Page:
My daughter is becoming a bat mitzvah very soon. I am looking for inspiration for my talk to her on the bimah. Problem A: I’m a poor writer and scared of getting tongue-tied. Problem B: My parents want to bring a bottle of booze to her Kiddush lunch, but the site only allows for prayer wine. How do I get my parents their booze that day? They’re worse sober, sigh.
If your parents are so permanently pickled they cannot survive from breakfast until mid-afternoon without booze, you have a problem that’ll last long after the big event. Counsel them to coast through on Manischewitz. No matter what you say, they’ll probably pack a flask. You can only hope they’ll be discreet. In addition to everything you’re already juggling on your do-not-forget list, add identifying a babysitter/designated driver for the proud grandparents. Put a trustworthy friend without a drinking problem on that duty and concentrate on your daughter. They’re less likely to brush off advice from a friend than a child/sib.
You don’t have to be a good writer for this. Just be willing to speak from your heart. Honor the aspects of your daughter that you genuinely admire and also those you wish to inspire. Don’t be afraid to have a small cheat sheet with you. Then speak sincerely. Tell her what makes you proud, your hopes for her and simply of your love. Be specific and be general. Include a cute story or two. End with a loving hug. Be sure to thank your parents for being there; talk about how each of you serves as a role model for the others. This is a chance to deliver a message to all three generations, with the congregation as witness. If you can influence the readings for the service, try to lace them with messages that’ll inspire everyone’s behavior, at lunch and beyond.
I’ve never felt comfortable dancing in public. When I was a teenager, a superb but mean dancer called me a clod and a klutz. At my own bat mitzvah my mother told me “We don’t dance.” Both stuck hard in my throat. The only time I really enjoyed dancing was when I was very, very drunk at a fraternity party. I’ve managed to avoid dancing at social engagements much of my life. But I don’t want to hide any more. At 50 I am finally ready. Home alone, with a glass of wine, I can feel like Tina Turner. But in public, no matter the music, I feel like a wooden board. I am so jealous of people who move easily. Do I go to my grave feeling …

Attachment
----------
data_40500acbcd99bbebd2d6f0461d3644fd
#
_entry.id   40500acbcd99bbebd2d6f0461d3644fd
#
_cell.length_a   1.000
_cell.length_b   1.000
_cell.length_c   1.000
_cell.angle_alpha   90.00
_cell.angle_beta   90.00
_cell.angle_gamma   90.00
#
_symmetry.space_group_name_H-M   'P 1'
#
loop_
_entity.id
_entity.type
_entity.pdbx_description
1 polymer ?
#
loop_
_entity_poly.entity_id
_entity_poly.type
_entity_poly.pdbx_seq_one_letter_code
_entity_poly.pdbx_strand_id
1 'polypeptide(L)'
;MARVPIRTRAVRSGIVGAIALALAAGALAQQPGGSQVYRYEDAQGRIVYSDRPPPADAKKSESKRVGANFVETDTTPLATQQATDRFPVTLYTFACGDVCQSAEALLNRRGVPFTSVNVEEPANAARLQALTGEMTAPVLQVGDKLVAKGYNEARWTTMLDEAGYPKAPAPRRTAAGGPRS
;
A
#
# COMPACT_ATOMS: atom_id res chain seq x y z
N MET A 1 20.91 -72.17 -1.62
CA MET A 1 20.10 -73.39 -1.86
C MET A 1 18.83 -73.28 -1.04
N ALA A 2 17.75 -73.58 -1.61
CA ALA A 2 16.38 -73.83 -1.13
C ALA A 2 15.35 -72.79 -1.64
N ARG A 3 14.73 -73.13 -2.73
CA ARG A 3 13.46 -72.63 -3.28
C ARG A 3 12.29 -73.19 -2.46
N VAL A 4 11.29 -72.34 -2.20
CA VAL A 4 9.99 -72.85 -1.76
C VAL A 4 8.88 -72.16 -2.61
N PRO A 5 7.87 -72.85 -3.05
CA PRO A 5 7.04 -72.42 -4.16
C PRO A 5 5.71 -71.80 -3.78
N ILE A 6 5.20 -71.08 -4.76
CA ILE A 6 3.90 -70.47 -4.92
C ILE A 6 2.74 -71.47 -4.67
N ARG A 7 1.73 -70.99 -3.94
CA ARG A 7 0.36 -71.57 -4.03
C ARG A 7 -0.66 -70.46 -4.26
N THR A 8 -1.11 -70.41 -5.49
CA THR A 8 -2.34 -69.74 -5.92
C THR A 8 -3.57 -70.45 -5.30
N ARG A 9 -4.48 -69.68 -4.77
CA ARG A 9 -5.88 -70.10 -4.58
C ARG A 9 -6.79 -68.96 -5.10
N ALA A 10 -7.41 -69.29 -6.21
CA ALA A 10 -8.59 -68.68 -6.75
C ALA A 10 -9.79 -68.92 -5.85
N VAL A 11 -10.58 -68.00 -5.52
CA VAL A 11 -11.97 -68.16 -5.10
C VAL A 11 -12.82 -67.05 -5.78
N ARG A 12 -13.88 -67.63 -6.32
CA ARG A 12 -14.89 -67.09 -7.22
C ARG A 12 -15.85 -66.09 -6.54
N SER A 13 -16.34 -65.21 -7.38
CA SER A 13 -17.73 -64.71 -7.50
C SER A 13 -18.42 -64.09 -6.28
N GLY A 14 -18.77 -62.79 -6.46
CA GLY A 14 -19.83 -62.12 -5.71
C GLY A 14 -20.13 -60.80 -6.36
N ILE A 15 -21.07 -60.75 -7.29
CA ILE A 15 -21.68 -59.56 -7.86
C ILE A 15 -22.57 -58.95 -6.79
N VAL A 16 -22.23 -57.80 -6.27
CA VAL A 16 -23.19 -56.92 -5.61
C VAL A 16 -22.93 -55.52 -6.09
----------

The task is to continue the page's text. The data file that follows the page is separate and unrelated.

Any issue that’s lasted this long will not be solved overnight. Increasing your sense of competence and grace will mitigate some, though not all, of the fear. The simplest and most reliable solution would be dancing lessons, privately at first and then in a class. The benefit of a class is that no one is meant to be an expert. The private lessons should give you enough confidence to get to the class and stay there. You can always practice more with the teacher on the side. Stick to dances with regular beats and moves until you find your legs.
After that, start slowly in public. Attend the kind of venues with free bands where people mill around, not serious partner dancing. Try big concerts where people stand up in their seats and boogie. A glass of wine is OK to get you going. Have a friend you trust be your partner, one who’ll stop when you want and not pressure you beyond your limits. Practice at home, with or without wine, to various kinds of music. The more like Tina Turner you feel, the sooner you’ll become a public dancer in addition to a private one.
A resident of Eugene since 1981, Helen is a member of Temple Beth Israel, where she studies and speaks on Torah. She claims to have black belts in schmoozing, problem solving and chutzpah. She’s a writer and an artist (kabbalahglass.com). Please email your questions to firstname.lastname@example.org